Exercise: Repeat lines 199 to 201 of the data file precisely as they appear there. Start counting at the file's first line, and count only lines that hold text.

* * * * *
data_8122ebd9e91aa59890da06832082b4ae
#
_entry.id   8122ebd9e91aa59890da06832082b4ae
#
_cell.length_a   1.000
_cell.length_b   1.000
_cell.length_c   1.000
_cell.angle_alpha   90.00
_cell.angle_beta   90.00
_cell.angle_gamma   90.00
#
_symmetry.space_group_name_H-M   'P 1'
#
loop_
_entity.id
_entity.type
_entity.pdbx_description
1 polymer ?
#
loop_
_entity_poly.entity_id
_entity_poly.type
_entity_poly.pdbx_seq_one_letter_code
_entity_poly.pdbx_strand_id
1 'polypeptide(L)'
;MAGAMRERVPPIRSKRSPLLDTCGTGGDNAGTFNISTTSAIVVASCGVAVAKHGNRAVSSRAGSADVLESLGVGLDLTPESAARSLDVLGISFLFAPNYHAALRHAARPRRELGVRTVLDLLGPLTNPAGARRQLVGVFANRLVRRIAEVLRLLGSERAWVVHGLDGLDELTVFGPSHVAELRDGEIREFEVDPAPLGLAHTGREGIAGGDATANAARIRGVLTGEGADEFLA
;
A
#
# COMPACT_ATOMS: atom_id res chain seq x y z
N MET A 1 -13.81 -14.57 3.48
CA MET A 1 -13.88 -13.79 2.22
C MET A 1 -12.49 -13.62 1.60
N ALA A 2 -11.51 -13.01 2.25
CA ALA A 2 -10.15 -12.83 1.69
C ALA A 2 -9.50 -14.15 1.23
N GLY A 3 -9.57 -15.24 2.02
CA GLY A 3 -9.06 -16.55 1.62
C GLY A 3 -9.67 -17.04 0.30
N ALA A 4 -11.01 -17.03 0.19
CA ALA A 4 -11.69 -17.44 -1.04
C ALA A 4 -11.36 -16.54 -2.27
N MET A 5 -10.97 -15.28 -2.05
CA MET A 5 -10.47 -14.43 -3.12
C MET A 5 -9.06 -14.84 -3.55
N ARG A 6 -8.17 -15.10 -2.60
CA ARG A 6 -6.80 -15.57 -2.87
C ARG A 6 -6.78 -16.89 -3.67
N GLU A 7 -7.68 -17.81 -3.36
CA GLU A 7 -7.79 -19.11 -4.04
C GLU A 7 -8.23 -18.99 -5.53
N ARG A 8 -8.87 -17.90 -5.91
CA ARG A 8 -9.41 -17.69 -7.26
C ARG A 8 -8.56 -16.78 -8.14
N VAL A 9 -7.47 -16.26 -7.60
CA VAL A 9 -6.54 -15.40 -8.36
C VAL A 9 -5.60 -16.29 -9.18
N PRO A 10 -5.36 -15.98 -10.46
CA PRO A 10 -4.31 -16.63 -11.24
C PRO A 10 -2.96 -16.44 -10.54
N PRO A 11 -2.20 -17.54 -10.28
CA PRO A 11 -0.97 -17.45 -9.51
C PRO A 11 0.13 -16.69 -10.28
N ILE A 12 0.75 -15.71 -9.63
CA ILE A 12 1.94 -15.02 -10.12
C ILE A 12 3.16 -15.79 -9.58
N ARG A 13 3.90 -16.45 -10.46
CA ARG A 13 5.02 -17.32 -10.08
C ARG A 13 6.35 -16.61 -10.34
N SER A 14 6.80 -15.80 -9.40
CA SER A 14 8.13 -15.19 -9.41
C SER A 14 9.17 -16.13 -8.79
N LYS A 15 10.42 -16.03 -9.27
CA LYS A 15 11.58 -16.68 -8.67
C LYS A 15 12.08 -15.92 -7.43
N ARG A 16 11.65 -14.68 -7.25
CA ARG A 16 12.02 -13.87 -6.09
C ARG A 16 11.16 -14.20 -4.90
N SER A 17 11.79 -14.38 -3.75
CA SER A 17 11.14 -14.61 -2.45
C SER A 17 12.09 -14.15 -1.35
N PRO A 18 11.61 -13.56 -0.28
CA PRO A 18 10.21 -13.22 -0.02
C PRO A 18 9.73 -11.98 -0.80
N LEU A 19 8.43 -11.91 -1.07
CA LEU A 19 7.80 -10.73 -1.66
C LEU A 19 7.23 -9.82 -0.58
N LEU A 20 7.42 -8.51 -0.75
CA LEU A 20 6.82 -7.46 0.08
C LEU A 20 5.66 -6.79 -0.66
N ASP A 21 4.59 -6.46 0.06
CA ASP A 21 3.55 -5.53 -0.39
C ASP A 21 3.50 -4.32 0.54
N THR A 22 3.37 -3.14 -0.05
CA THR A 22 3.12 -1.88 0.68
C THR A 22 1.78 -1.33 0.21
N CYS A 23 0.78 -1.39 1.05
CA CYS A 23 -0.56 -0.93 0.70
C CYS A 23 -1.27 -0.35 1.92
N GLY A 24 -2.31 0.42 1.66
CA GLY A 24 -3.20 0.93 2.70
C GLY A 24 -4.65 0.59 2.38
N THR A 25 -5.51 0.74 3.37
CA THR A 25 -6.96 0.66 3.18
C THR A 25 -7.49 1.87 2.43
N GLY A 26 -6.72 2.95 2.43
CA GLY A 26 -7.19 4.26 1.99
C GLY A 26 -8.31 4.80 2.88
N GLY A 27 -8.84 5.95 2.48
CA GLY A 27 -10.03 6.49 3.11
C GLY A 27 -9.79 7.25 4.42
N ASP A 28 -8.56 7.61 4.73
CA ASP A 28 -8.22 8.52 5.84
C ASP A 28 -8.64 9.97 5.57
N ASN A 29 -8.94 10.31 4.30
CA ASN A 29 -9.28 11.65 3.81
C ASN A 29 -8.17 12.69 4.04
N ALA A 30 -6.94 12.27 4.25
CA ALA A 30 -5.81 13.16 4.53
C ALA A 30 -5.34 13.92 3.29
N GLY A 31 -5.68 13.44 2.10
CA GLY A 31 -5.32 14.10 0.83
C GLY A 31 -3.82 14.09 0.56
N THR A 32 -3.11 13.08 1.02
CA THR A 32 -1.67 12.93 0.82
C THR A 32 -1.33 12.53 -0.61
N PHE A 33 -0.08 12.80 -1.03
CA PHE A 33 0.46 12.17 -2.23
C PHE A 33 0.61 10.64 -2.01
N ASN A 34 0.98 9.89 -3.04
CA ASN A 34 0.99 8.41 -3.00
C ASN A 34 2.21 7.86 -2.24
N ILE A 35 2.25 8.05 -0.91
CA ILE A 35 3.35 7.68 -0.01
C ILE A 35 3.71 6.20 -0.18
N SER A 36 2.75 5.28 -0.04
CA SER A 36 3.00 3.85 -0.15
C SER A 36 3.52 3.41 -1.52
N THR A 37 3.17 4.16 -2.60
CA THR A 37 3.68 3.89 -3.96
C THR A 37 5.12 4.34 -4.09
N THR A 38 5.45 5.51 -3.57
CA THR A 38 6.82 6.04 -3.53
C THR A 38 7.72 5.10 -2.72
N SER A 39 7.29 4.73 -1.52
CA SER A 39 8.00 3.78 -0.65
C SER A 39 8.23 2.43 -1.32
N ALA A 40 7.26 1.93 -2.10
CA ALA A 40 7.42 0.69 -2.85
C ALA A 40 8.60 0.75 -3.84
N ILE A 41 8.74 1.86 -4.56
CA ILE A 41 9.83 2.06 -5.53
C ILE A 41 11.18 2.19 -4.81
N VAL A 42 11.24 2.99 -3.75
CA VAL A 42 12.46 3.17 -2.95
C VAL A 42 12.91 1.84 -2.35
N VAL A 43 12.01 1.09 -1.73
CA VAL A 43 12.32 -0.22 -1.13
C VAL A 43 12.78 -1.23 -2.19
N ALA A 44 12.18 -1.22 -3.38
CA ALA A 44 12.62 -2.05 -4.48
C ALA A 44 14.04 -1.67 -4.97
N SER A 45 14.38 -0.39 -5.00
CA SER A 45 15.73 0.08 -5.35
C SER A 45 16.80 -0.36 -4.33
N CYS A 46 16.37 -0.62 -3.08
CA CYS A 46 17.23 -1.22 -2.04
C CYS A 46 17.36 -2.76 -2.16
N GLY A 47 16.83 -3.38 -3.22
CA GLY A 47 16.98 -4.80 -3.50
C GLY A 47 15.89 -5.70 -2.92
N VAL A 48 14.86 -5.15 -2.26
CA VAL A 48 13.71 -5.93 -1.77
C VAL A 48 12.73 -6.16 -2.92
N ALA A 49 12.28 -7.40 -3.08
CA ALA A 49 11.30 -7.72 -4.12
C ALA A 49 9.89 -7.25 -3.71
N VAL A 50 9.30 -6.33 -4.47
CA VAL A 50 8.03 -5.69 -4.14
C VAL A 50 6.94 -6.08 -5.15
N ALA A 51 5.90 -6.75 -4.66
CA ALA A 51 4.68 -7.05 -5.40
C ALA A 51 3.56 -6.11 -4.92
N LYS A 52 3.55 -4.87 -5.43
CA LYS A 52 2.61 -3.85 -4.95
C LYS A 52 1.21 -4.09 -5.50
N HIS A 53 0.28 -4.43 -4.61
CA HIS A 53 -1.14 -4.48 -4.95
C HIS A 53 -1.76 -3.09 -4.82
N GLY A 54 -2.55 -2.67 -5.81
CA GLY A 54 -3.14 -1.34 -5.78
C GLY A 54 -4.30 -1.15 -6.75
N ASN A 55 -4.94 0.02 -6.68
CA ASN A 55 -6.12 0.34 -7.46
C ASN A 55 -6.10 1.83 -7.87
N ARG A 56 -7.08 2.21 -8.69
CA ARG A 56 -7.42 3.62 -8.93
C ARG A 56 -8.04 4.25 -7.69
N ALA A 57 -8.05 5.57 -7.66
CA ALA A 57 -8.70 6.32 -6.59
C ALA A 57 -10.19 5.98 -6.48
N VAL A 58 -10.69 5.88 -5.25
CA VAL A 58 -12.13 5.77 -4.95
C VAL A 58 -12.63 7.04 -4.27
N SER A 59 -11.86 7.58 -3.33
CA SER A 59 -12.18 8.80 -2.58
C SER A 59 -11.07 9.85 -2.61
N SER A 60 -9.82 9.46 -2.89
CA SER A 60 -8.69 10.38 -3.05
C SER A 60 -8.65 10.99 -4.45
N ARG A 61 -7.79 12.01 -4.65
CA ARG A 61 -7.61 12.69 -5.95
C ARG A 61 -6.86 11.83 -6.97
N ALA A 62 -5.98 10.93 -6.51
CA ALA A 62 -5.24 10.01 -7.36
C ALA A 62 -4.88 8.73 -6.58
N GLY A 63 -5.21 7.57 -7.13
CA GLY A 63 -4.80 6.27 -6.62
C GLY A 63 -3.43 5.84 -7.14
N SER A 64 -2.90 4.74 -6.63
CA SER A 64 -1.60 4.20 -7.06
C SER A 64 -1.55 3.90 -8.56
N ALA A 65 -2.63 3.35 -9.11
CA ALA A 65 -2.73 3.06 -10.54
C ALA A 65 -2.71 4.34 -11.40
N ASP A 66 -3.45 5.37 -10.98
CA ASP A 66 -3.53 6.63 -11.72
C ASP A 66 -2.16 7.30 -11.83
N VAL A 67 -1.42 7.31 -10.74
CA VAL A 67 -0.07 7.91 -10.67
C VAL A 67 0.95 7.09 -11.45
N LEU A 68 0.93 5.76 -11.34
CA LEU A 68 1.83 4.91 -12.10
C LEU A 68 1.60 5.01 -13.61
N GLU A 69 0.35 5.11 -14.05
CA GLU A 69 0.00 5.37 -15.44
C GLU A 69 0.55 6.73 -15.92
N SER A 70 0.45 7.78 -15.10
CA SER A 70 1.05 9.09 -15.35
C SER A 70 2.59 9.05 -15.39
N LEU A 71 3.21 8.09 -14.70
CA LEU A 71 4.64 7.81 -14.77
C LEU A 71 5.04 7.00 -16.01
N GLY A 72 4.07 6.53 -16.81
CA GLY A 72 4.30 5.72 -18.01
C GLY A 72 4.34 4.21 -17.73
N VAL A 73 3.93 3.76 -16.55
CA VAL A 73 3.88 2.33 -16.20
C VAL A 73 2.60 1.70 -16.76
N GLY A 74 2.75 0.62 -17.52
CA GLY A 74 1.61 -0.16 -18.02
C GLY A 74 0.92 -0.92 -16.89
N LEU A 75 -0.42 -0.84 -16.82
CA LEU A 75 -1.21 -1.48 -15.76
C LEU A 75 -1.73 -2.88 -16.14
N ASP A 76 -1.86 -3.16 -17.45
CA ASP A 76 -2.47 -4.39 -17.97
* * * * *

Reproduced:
N ALA A 57 -8.05 5.57 -7.66
CA ALA A 57 -8.70 6.32 -6.59
C ALA A 57 -10.19 5.98 -6.48